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  • Overview

    A recent case involving an NHS trust has demonstrated that, for a group of employees to transfer to a new contractor under TUPE, it is essential that they are organised for the principle purpose of carrying out the end client’s particular work.

    The service provision change part of TUPE says that where there is an outsourcing, re-contracting or insourcing, the incoming contractor must take on those employees employed by the outgoing provider. But only where there is an organised grouping of employees which has, as its principle purpose, the carrying out of the activities concerned on behalf of the end client.

    This case has shown that whether the group of employees meet the criteria for the TUPE transfer has to be assessed at the time of the transfer and that historical arrangements that have been diluted overtime will not be sufficient.

    The case involved a patient (P) who needed extensive care due to severe learning difficulties. The local NHS care commissioning group (CCG) awarded a contract for the care of P to a local NHS foundation trust (the Trust). The care initially involved a team of 27 dedicated carers.

    P lived in a building that contained a number of flats that all housed service users requiring specialist care.

    P’s condition gradually improved so that over time his care needs reduced from needing seven-to-one care initially to one-to-one care. When he then moved into a different flat within the same block, the team looking after him was reduced to 11 people, who now also cared for other service users in the building if required.

    When the CCG put the contract for his care out to tender, a new contractor, Danshell, was successful. They took over the care of P from January 2015. The Trust alleged that seven carers should transfer to Danshell under TUPE, these seven being carers who had cared for P for more than 75% of their shifts during the previous year.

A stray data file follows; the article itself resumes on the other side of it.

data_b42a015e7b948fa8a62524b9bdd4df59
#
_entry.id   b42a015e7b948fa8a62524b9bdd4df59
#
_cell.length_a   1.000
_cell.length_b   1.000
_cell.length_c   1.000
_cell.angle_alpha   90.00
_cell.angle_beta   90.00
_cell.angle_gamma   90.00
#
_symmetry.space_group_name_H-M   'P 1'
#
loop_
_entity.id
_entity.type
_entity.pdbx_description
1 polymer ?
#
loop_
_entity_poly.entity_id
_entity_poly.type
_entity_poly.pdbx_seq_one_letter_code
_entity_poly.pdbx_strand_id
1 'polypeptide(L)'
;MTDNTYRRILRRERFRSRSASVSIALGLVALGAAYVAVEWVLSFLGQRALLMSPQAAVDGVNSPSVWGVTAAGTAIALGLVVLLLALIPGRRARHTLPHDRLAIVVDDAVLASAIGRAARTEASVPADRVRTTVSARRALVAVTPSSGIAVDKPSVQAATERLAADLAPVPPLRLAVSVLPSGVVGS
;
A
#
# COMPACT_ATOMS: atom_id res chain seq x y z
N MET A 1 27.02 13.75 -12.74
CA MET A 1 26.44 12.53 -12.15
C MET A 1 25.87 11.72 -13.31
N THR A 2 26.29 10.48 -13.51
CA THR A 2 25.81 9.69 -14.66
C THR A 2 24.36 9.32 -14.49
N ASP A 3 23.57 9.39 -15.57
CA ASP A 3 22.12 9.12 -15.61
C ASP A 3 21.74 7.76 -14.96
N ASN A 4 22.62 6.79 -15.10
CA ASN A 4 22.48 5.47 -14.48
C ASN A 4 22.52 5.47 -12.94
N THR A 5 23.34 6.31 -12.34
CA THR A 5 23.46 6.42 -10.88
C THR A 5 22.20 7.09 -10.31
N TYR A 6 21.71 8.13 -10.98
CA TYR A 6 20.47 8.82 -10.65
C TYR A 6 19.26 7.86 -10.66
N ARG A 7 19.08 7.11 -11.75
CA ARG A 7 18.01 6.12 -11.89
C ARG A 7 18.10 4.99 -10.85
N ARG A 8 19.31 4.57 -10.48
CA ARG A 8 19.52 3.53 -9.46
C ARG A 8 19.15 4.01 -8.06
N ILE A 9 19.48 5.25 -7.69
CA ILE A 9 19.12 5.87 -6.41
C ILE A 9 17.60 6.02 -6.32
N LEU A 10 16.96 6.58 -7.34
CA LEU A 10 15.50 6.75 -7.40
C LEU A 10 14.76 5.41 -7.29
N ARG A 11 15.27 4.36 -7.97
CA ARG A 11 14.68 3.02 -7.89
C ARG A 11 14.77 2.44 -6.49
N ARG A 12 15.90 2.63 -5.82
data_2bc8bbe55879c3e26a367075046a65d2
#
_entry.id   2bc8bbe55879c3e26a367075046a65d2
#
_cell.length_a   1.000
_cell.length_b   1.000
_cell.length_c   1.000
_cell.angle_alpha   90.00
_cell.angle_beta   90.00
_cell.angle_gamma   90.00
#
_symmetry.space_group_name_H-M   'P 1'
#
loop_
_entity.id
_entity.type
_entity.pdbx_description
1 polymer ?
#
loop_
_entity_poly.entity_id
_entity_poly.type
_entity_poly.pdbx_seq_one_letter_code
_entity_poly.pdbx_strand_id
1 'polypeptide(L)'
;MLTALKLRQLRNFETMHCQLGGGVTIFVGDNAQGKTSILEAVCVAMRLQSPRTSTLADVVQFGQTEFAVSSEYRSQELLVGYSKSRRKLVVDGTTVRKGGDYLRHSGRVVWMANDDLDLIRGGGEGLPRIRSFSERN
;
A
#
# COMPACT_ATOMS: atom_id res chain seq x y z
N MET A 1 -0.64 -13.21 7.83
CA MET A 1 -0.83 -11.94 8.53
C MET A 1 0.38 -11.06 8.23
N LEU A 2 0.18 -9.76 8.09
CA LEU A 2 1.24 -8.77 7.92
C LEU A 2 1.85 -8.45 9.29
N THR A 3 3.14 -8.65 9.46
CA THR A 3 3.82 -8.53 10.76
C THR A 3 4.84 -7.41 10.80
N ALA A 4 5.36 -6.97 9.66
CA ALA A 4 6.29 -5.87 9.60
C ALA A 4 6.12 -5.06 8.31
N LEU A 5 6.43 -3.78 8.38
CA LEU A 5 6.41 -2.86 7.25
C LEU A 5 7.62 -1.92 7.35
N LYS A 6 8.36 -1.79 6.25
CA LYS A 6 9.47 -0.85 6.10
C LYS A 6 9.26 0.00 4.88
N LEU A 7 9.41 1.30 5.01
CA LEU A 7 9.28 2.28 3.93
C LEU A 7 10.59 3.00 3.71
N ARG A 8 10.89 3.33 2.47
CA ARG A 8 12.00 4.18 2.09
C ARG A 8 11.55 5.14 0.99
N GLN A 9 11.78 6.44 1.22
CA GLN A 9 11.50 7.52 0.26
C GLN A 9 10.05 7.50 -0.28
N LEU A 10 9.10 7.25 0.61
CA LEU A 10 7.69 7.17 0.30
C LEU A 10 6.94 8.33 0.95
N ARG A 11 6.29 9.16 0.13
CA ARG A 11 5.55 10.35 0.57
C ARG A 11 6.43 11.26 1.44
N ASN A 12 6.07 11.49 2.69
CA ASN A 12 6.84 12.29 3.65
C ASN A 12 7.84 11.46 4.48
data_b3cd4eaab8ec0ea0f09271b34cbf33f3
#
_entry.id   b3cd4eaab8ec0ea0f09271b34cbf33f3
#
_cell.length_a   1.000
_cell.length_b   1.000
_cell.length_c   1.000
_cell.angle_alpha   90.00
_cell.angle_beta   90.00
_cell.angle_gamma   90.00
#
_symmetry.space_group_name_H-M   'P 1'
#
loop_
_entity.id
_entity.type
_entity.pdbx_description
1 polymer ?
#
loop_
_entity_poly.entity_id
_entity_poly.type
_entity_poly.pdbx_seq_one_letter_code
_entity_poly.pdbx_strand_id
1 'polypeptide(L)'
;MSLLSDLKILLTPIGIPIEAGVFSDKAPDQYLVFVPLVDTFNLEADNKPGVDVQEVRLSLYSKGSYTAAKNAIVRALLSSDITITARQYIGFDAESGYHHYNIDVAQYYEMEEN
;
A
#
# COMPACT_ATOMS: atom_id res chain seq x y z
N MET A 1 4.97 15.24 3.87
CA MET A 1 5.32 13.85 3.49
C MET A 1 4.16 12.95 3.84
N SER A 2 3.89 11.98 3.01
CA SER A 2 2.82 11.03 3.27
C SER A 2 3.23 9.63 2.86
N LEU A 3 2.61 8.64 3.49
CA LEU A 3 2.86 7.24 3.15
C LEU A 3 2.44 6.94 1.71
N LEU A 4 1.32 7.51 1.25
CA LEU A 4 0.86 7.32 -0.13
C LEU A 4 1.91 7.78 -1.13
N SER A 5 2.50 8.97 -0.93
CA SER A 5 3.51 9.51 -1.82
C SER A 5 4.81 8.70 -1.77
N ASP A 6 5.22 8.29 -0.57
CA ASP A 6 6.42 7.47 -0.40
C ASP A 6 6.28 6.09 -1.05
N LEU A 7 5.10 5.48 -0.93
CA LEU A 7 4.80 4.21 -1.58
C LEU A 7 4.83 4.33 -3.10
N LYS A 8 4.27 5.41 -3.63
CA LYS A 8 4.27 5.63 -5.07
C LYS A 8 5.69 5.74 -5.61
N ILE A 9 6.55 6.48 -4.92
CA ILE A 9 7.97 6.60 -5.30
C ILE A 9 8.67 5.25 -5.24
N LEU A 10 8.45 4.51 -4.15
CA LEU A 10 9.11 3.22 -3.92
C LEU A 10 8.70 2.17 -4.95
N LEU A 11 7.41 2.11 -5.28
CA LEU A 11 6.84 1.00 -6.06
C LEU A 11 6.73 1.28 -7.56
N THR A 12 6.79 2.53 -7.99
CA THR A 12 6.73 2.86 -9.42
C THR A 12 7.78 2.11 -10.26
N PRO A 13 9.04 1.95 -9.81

This was challenged by the employees, who wished to remain employed by the Trust.

    The Employment Appeal Tribunal found that as the employees cared for other residents, the principle purpose of the grouping of employees had been diluted, such that by the time of the alleged transfer in January 2015, its principal purpose was no longer the provision of care to P. In particular, an analysis of their working hours showed that as a group they worked 125 out of 375 hours per week caring for P.

    So looking at the position immediately before the alleged transfer, the principal purpose of the group of employees was no longer the care of P. By January 2015, the group’s dominant purpose was providing care to other service users in the block of flats. So there was no service provision change and they remained employed by the Trust.

    The arguments put forward by the trust as to why there should be a TUPE transfer, based on the employees spending the majority of their time working on the contract, and the desire amongst outgoing contractors to transfer employees onto the new contractor, is something we come across commonly in practice when dealing with re-contracting situations.

    If you are a business involved in taking on new contracts in the services sector and are concerned about the extent of your TUPE obligations, then please do not hesitate to contact Ben Stepney in our employment team. The case discussed in this article was Tees Esk & Wear Valleys NHS Foundation Trust v Harland and others.

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